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A disease that could kill Malaysia

A media conference on the MH740 in progress - Photograph: themalaymailonline.com

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It has taken a mammoth crisis like MH370 to expose Malaysia’s worrying state of affairs, says Faisal S Hazis.

A media conference on the MH740 in progress - Photograph: themalaymailonline.com
A media conference on the MH740 in progress – Photograph: themalaymailonline.com

 A Malaysia Airlines Boeing 777 from Kuala Lumpur bound for Beijing went missing in the wee hours of 8 March 2104. After more than two weeks of an unprecedented international search operation, the disappearance of the ill-fated aircraft remains a mystery, although debris has been spotted southwest of Perth. My heartfelt thoughts go out to the family members of all the passengers and crew.

The tragedy that struck MH370 has put Malaysia under international scrutiny. One of the main talking points has been the way the Malaysian authorities have handled (or rather mishandled) the crisis. “They’re handling a huge global issue as if it was domestic politics,” lamented Clive Kessler, Emeritus Professor of Sociology and Anthropology at the University of New South Wales. Kessler is a well-respected scholar on Malaysian politics and society.

Others went as far as pointing fingers at the incompetent leadership of the BN-led government for the lack of progress in the search operation. Even China expressed its frustration at the Malaysian government for the perceived holding back of vital information and its slow response to the crisis.

Dominant party syndrome

These criticisms, which did not come from Malaysian opposition leaders, are fair and spot on.

Clearly, the MH370 saga reveals the BN-led government’s long-standing deficiencies. The focus of international criticism against the Malaysian government is not so much on the failure to locate MH370. Critics acknowledge the challenges and difficulties in the search operation.

But the Malaysian government’s lack of leadership, slow response, questionable assets, flip-flopping statements, lack of empathy, authoritarian attitude and an obsession to blame the opposition for all its failings has become a source of bemusement and ridicule. These shortcomings have long been embedded in Malaysia’s system of governance due to the BN’s long dominance of Malaysian politics. These symptoms are merely reflective of a secretive, oppressive and incompetent regime.

Litany of stupidity, incompetence and abrasiveness

Unfortunately, Malaysians have had to live with the BN’s dominant party syndrome for over five decades. In fact, a great majority of Malaysians have accommodated the BN’s failings.

Recently, Malaysians were again reminded of this BN syndrome. Deputy Home Minister Wan Junaidi Tuanku Jaafar showcased BN leaders’ tradition of making stupid and senseless comments by informing Parliament that child rape statistics are higher within the Malay community since Malays are less willing than non-Malays to accept child rape.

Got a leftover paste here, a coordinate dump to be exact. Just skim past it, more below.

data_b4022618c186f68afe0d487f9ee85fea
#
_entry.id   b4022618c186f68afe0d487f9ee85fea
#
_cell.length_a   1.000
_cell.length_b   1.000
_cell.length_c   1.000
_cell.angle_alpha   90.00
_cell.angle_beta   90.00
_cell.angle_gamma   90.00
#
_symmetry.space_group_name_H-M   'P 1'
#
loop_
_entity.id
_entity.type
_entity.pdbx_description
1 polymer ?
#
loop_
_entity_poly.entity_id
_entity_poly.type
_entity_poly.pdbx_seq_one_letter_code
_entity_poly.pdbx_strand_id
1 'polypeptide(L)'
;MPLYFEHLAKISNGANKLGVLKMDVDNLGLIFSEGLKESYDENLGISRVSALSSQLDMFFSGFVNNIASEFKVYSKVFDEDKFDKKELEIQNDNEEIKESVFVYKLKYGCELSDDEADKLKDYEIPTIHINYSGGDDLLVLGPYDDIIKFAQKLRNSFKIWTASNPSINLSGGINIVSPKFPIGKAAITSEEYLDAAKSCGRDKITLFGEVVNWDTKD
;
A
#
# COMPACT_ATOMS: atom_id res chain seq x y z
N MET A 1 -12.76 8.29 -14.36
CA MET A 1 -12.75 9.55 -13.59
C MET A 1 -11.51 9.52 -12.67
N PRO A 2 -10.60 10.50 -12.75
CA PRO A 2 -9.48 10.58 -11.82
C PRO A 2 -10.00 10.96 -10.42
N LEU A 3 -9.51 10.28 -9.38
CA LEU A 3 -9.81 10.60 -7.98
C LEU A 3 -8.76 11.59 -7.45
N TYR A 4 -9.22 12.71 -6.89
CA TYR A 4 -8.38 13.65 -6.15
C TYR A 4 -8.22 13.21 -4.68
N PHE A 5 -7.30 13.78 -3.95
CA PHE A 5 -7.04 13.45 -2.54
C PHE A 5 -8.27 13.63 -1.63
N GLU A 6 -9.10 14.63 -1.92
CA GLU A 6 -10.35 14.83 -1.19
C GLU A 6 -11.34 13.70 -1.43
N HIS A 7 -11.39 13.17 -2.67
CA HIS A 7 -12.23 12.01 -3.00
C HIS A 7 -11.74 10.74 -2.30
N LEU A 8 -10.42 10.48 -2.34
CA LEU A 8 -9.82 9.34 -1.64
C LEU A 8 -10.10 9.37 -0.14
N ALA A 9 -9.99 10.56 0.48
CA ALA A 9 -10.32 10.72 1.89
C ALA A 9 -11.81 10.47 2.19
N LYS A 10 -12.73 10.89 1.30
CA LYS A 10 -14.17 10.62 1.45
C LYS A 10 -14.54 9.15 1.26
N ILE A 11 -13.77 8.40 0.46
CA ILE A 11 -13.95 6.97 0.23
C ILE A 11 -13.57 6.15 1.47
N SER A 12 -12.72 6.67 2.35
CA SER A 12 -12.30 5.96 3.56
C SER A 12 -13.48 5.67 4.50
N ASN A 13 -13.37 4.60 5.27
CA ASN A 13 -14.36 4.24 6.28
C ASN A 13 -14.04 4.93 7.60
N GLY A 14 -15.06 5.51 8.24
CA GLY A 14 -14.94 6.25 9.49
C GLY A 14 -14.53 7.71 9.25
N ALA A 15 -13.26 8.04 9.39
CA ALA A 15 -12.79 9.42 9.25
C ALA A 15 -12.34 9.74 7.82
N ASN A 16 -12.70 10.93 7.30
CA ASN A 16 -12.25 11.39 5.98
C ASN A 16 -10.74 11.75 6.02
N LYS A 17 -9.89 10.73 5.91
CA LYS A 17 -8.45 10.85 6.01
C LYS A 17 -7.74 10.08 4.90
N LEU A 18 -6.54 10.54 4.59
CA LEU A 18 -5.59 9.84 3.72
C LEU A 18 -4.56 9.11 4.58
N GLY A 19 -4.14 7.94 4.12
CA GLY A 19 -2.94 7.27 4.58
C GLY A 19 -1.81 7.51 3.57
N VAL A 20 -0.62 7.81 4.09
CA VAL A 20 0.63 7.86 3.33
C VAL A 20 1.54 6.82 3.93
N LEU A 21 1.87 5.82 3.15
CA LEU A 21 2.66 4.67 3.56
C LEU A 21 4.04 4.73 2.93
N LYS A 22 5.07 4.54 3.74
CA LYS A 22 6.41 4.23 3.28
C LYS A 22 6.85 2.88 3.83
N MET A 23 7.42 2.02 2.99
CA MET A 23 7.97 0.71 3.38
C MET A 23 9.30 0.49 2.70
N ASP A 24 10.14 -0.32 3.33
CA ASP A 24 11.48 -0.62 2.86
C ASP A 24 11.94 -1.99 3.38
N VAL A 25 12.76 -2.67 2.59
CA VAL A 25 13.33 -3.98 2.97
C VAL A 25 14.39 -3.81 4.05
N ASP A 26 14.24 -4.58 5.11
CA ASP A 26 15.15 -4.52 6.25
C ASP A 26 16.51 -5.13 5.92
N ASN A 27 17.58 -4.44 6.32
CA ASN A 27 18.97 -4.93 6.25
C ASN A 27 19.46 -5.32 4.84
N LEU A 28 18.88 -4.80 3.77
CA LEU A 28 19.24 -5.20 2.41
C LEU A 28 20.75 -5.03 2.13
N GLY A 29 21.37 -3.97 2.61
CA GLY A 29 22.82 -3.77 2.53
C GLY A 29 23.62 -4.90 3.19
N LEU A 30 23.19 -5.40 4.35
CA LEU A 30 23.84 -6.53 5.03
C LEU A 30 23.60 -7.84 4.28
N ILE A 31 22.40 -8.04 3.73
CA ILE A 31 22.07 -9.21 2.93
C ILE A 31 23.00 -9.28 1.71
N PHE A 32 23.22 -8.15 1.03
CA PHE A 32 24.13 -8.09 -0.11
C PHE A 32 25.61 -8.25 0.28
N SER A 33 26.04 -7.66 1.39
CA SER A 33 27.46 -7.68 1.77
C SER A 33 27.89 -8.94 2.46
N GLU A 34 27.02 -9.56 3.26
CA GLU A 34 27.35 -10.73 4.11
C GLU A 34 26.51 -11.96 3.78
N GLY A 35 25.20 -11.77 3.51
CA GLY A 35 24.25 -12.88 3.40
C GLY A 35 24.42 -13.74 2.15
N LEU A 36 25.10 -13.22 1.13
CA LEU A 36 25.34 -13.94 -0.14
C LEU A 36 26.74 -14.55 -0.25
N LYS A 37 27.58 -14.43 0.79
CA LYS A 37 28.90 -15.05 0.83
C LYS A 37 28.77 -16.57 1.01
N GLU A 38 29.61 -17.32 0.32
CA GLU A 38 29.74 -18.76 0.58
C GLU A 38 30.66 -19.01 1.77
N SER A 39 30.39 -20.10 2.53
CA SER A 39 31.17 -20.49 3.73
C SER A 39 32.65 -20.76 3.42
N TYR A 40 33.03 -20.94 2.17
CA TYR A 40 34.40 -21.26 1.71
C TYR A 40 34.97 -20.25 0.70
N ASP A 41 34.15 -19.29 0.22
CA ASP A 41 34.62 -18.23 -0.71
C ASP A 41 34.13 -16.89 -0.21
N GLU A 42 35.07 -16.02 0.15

When elections have been continuously rigged by the dominant BN, incompetent and backward individuals end up winning. Worse, they are then made Ministers or Deputy Ministers.

Over in Sarawak, the newly-minted Chief Minister Adenan Satem also portrayed another manifestation of this BN syndrome. While campaigning in the Balingian by-election, Adenan urged voters to vote BN as a show of appreciation for the outgoing Balingian state assembly member and former chief minister, Abdul Taib Mahmud. According to Adenan, failing to vote for the BN would amount to being tulah (cursed).

In a dominant party system like Malaysia, the incumbent does not bother to engage the people through policy or debates on issues. It merely buys support or, in the case of Adenan and Balingian, simply coerces them.

And when the dominant party smells resistance, it would quash threats as evident from the conviction of two top opposition leaders recently.

Sadly, the litany of the BN’s dominant party syndrome is likely to plague Malaysians. This is the cost that Malaysians have to bear as a result of continually returning the BN as the country’s dominant ruling party.

Enough is enough

It has taken a mammoth crisis like MH370 to expose Malaysia’s worrying state of affairs. Let us not ignore another manifestation of this BN dominant party syndrome like what we had to during the Lahad Datu intrusion last year. The opposition and several groups took the Malaysian government to task for the way they mishandled the intrusion. But the BN-led government and the general public merely brushed aside these criticisms as ‘being unpatriotic’ and unfair.

By ignoring the BN’s dominant party syndrome, we are allowing the BN to destroy our beloved country. Let us save Malaysia which deserves better. Enough is enough. A majority of the Malaysian electorate want to put a stop to this rot as evident from their rejection of the ruling BN in the 2013 elections. What about the rest of you?

Faisal S Hazis

Co-editor, Aliran e-Newsletter

25 March 2014

Thanks for dropping by! The views expressed in Aliran's media statements and the NGO statements we have endorsed reflect Aliran's official stand. Views and opinions expressed in other pieces published here do not necessarily reflect Aliran's official position.

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Dr Faisal S Hazis, an Aliran executive committee member and co-editor of our newsletters, is the author of Domination and Contestation: Muslim Bumiputera Politics in Sarawak (2012).He is presently a senior fellow at the Institute of Malaysian and International Studies (Ikmas), UKM. His research interests include electoral politics, democratisation and rural informatics.
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